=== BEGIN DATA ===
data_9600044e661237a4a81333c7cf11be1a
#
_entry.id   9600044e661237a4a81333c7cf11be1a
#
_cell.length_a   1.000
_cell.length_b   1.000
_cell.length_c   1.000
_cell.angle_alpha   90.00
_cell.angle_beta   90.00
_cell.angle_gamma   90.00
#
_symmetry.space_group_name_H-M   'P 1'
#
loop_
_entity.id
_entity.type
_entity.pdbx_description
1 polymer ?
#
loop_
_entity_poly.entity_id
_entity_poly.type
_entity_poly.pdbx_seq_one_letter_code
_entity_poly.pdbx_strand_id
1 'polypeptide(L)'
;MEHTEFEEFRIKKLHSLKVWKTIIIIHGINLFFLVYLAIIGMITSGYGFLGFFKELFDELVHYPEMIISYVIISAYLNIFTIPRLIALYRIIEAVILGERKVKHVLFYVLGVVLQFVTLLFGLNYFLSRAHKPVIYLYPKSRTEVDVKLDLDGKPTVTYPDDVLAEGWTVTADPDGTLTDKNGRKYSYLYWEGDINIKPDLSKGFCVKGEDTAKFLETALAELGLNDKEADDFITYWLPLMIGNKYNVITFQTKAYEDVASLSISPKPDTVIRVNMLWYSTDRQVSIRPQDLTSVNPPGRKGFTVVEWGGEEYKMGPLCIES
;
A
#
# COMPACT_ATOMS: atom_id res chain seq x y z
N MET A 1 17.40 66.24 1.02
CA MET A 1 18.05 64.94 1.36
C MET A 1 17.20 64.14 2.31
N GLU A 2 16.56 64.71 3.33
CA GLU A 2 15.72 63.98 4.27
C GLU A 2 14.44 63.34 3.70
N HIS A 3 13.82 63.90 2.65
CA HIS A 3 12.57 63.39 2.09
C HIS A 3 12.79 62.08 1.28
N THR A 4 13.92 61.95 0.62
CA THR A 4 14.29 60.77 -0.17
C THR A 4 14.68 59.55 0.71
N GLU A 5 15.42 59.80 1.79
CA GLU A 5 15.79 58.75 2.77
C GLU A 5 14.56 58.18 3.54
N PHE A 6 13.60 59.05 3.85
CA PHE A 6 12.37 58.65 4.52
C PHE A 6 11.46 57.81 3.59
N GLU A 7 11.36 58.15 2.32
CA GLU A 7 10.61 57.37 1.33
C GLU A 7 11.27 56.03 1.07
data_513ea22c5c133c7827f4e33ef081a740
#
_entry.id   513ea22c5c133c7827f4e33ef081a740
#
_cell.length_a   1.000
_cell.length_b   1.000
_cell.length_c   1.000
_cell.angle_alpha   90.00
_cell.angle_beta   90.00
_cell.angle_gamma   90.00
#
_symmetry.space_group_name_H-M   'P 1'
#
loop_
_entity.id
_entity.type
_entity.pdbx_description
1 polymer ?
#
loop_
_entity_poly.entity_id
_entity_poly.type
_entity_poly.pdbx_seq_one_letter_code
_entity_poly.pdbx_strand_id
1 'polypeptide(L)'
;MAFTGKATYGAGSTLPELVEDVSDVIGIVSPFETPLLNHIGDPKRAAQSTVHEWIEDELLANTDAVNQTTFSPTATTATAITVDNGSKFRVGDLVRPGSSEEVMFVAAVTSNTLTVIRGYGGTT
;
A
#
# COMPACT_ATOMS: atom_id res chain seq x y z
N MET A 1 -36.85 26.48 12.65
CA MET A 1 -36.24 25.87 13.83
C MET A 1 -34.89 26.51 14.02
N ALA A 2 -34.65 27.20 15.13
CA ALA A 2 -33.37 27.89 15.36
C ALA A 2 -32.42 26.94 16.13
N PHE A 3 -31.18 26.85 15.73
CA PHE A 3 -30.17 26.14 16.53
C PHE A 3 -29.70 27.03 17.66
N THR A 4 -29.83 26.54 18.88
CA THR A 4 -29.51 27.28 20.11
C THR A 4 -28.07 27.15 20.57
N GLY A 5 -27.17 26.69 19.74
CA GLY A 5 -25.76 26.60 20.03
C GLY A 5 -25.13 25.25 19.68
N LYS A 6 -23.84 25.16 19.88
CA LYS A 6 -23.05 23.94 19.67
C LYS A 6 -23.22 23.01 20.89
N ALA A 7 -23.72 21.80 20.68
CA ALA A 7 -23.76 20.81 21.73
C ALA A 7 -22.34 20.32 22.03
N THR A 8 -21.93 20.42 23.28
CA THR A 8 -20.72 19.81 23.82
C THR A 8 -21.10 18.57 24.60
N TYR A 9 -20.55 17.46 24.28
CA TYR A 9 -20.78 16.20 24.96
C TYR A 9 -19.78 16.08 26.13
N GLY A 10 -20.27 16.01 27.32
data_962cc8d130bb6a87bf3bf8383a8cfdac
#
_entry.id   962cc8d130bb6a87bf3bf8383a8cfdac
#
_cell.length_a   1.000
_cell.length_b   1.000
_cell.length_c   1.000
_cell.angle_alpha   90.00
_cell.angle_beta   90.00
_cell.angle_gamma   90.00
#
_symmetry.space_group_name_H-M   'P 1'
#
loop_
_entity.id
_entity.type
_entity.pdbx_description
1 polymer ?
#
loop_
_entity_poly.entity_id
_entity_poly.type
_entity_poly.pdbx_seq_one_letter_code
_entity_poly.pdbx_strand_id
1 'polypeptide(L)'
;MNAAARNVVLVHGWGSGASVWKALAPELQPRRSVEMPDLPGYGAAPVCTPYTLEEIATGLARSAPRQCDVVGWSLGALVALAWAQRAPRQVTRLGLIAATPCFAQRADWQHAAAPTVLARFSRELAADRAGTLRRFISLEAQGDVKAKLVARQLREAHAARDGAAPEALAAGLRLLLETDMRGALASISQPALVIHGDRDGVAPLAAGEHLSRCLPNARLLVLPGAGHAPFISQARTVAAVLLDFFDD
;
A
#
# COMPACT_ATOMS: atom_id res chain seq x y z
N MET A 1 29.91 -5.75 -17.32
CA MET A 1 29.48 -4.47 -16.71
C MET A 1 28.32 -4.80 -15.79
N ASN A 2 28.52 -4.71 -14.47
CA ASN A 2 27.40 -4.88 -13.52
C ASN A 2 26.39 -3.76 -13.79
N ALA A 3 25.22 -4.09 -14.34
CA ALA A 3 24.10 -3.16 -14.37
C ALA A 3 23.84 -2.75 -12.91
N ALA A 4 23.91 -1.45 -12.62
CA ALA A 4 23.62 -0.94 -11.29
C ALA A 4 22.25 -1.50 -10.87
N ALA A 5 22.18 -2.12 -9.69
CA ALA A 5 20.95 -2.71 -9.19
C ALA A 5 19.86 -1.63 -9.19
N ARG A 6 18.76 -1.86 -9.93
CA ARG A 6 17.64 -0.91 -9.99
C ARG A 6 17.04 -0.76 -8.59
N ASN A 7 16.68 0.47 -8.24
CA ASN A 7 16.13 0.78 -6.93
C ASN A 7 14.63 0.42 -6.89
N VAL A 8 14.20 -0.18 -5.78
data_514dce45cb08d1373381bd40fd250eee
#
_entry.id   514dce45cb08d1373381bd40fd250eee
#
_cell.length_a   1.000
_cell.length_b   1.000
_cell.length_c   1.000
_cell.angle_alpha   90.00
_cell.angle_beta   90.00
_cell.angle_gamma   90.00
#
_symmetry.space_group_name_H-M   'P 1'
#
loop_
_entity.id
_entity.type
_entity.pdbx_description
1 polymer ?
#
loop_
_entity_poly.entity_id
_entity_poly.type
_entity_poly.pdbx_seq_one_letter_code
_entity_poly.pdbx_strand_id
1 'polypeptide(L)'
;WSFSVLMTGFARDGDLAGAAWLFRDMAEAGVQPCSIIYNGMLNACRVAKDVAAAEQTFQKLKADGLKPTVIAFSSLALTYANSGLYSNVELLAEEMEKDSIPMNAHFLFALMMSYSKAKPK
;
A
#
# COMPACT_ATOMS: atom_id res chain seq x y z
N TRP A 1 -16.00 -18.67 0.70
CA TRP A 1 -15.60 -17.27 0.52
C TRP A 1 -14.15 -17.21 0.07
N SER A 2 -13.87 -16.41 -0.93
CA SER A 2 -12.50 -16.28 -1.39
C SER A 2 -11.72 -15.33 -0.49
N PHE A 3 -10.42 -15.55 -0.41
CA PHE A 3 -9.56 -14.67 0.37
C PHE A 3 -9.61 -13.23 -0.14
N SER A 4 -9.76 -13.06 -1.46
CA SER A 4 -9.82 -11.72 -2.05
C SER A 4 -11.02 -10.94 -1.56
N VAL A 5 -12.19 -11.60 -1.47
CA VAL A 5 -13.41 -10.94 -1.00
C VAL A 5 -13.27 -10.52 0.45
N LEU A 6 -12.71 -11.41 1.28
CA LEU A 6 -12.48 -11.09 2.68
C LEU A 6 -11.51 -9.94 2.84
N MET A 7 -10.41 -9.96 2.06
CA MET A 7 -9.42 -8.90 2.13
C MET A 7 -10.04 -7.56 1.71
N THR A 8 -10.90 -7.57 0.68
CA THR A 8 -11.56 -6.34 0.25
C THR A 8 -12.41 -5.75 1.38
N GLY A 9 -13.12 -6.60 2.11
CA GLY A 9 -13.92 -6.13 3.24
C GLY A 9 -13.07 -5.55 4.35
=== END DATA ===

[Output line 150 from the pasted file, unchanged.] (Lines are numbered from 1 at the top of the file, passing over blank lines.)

CA ALA A 4 23.62 -0.94 -11.29